Monday 27 May 2019

#HaveYourSay: New law to introduce minimum expiry date for gift vouchers

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Stock image
Cormac McQuinn

Cormac McQuinn

Business Minister Heather Humphreys is to seek Government approval for a new law introducing a minimum expiry date of five years for gift vouchers.

At present, retailers are free to set their own terms and conditions with some vouchers and gift cards expiring after six or 12 months. Some shops deduct value for every month over the use-by date.

Consumer organisations and Opposition politicians have been calling for regulation in the area for years.

Plans to regulate gift vouchers, first put forward by former business minister Richard Bruton in 2015, stalled as the Government waited for expected European Union laws in the area.

However, the EU directives have not yet materialised and the Irish Independent has learned that Ms Humphreys plans to proceed with new Irish regulations that would set a minimum expiry date of five years.

A source said the plans were at an "advanced stage" and it's understood Ms Humphreys intends to bring the proposals to Government within weeks.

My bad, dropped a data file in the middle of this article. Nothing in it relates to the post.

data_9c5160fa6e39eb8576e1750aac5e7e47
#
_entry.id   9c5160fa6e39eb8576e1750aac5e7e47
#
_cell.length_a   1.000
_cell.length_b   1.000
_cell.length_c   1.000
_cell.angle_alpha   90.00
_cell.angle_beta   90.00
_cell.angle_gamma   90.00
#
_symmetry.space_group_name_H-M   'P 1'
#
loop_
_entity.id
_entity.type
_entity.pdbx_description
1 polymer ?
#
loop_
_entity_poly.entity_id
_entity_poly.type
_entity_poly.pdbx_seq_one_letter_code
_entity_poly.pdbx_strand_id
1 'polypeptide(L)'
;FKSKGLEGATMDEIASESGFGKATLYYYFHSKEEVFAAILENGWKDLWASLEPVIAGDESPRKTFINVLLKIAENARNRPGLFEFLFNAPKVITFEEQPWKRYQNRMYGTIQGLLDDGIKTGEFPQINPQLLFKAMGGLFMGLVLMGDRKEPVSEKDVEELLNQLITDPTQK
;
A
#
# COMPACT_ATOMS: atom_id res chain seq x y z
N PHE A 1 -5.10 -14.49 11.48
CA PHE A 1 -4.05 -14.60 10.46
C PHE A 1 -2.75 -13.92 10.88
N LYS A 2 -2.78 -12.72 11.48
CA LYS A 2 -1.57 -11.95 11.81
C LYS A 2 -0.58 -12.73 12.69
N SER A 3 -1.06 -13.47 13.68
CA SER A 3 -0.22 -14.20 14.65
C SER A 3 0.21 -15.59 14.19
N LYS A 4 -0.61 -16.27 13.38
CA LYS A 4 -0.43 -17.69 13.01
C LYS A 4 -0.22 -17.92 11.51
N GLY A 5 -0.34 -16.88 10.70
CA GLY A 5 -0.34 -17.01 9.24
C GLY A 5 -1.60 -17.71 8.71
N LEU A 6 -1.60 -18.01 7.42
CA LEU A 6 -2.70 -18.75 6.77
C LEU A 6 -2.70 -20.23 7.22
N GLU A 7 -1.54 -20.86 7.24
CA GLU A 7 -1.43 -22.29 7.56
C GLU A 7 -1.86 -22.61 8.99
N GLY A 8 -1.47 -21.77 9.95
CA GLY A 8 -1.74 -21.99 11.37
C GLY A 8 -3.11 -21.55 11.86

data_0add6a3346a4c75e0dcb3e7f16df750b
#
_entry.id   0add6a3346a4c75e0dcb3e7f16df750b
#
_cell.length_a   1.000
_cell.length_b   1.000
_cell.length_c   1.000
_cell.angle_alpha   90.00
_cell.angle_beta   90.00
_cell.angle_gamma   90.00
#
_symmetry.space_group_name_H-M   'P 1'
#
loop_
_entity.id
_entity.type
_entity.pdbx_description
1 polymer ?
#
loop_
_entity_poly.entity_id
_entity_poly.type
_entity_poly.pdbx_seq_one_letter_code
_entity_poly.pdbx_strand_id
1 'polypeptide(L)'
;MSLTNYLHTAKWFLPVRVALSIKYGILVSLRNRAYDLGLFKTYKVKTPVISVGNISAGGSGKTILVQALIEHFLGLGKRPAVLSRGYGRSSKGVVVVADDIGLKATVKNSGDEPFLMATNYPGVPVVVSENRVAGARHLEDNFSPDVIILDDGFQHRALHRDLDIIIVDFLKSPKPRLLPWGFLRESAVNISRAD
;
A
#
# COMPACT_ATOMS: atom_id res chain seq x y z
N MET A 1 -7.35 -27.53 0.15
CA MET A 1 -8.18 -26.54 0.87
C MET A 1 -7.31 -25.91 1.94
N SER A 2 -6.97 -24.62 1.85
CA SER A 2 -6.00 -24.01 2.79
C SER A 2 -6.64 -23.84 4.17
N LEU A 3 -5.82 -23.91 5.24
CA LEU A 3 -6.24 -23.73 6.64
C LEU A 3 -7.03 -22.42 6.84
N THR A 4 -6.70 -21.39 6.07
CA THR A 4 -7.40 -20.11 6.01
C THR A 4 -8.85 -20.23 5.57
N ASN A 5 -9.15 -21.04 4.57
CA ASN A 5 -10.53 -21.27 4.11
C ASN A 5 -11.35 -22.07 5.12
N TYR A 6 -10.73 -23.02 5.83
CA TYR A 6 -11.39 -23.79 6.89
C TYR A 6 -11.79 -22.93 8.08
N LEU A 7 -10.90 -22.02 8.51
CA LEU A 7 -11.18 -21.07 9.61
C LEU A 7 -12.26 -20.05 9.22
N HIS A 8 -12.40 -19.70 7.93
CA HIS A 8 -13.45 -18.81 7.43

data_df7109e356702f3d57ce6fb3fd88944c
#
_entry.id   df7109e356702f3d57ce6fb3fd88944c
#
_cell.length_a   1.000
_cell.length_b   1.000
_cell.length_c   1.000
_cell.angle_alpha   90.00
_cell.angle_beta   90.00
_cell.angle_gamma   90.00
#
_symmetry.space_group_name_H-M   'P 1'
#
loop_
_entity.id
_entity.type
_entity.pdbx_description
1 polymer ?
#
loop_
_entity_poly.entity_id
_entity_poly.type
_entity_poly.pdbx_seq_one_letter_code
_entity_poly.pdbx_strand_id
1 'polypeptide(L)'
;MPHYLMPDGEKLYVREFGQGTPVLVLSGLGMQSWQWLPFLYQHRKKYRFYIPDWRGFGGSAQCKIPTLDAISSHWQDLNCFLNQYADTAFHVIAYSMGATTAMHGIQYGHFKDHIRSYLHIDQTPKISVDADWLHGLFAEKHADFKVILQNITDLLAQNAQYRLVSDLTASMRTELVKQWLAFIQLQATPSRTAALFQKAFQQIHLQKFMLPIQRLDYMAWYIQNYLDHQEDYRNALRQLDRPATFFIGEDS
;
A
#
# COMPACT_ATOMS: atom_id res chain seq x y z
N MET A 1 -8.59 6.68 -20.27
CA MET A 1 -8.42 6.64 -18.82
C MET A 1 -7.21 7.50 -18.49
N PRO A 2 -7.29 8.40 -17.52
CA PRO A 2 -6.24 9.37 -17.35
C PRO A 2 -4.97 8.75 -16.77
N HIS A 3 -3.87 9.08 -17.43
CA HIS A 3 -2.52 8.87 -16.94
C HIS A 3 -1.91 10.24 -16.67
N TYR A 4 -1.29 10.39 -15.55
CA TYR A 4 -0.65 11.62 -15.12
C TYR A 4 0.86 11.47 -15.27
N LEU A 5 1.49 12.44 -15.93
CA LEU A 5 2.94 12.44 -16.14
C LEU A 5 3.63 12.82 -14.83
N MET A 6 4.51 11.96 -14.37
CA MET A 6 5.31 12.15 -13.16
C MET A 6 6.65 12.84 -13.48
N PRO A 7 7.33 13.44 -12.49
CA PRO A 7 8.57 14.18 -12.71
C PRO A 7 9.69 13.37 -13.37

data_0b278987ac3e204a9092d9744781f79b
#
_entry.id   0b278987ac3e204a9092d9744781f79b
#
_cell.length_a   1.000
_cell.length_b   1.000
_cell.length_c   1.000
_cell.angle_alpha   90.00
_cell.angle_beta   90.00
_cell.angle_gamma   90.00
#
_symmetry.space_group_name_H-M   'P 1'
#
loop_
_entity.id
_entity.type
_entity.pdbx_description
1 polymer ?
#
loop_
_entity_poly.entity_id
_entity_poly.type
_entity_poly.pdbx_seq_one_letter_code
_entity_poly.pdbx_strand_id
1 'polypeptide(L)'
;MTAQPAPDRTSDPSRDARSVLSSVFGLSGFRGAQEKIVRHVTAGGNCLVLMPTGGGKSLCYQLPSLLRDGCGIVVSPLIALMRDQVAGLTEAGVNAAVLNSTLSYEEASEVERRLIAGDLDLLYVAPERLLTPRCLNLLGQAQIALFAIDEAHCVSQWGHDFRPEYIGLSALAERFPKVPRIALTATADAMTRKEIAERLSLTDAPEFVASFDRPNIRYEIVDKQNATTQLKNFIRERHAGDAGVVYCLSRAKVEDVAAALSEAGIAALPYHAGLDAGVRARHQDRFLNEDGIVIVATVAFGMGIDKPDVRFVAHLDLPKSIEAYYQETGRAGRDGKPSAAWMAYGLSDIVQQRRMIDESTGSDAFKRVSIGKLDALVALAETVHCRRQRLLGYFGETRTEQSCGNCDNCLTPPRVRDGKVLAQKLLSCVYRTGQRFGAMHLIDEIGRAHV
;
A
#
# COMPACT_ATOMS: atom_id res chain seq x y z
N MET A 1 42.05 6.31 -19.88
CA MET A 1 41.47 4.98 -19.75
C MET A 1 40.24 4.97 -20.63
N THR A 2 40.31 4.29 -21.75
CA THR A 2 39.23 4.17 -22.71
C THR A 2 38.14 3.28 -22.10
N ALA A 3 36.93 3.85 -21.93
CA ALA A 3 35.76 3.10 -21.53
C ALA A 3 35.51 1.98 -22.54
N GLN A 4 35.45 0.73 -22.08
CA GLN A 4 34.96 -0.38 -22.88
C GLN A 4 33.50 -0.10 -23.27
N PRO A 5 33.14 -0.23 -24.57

Mr Bruton's proposed 2015 law was put out for public consultation but the European Commission announced plans for two new directives in the area, which led to the postponing of the Irish legislation.

The view was taken that there was cross-over between the Irish and EU plans and there was little point in changing the law here if it would have to be amended when the EU directives came into force.

Plans are at advanced stage: Minister Heather Humphreys. Photo: Justin Farrelly
Plans are at advanced stage: Minister Heather Humphreys. Photo: Justin Farrelly

Late last year, the Social Democrats put forward its own proposed legislation that would bring in a five-year minimum expiry period.

Its co-leader Catherine Murphy said at the time that the current situation amounted to an "unfair" policy of "use it or lose it" by retailers.

However, the practice of using expiry dates isn't followed by every shop. McKenna Man in Dundalk last month honoured a IR£60 voucher sold in 1995.

Staff member Conor McKenna told the 'Argus' newspaper: "We've never had an expiry date on our vouchers because if we didn't honour them, customers wouldn't come back."

Separately, Communications Minister Denis Naughten is expected to seek Cabinet approval to extend a scheme to help households that are in receipt of the carer's allowance to cut their heating bills.

The Warmer Homes Energy Scheme provides free energy efficiency upgrades.

It is understood that Mr Naughten intends to expand the scheme to households where the carer in receipt of the allowance lives with the resident who is being cared for.

The €24m scheme already covers households in receipt of the family income supplement, fuel allowance, one-parent family payments or those getting the domiciliary care allowance.

Irish Independent

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